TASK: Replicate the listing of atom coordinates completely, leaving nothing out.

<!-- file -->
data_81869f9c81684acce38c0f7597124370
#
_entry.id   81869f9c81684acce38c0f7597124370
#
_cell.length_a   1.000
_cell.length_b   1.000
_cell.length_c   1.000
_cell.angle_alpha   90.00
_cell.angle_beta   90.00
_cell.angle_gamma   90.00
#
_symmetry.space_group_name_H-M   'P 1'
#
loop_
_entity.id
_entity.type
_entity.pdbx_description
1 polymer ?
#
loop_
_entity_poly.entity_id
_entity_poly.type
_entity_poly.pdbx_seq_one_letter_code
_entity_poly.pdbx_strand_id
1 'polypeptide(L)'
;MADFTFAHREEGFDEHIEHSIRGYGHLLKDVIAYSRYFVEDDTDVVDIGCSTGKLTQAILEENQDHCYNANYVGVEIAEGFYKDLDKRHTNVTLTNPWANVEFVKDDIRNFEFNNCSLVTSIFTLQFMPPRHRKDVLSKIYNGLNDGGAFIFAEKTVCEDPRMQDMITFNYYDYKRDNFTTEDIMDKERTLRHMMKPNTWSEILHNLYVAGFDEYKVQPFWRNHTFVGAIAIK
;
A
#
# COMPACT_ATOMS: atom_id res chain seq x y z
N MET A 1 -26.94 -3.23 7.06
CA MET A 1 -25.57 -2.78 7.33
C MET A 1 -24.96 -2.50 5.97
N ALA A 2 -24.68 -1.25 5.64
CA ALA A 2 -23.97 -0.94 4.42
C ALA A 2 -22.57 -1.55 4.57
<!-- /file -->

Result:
data_81869f9c81684acce38c0f7597124370
#
_entry.id   81869f9c81684acce38c0f7597124370
#
_cell.length_a   1.000
_cell.length_b   1.000
_cell.length_c   1.000
_cell.angle_alpha   90.00
_cell.angle_beta   90.00
_cell.angle_gamma   90.00
#
_symmetry.space_group_name_H-M   'P 1'
#
loop_
_entity.id
_entity.type
_entity.pdbx_description
1 polymer ?
#
loop_
_entity_poly.entity_id
_entity_poly.type
_entity_poly.pdbx_seq_one_letter_code
_entity_poly.pdbx_strand_id
1 'polypeptide(L)'
;MADFTFAHREEGFDEHIEHSIRGYGHLLKDVIAYSRYFVEDDTDVVDIGCSTGKLTQAILEENQDHCYNANYVGVEIAEGFYKDLDKRHTNVTLTNPWANVEFVKDDIRNFEFNNCSLVTSIFTLQFMPPRHRKDVLSKIYNGLNDGGAFIFAEKTVCEDPRMQDMITFNYYDYKRDNFTTEDIMDKERTLRHMMKPNTWSEILHNLYVAGFDEYKVQPFWRNHTFVGAIAIK
;
A
#
# COMPACT_ATOMS: atom_id res chain seq x y z
N MET A 1 -26.94 -3.23 7.06
CA MET A 1 -25.57 -2.78 7.33
C MET A 1 -24.96 -2.50 5.97
N ALA A 2 -24.68 -1.25 5.64
CA ALA A 2 -23.97 -0.94 4.42
C ALA A 2 -22.57 -1.55 4.57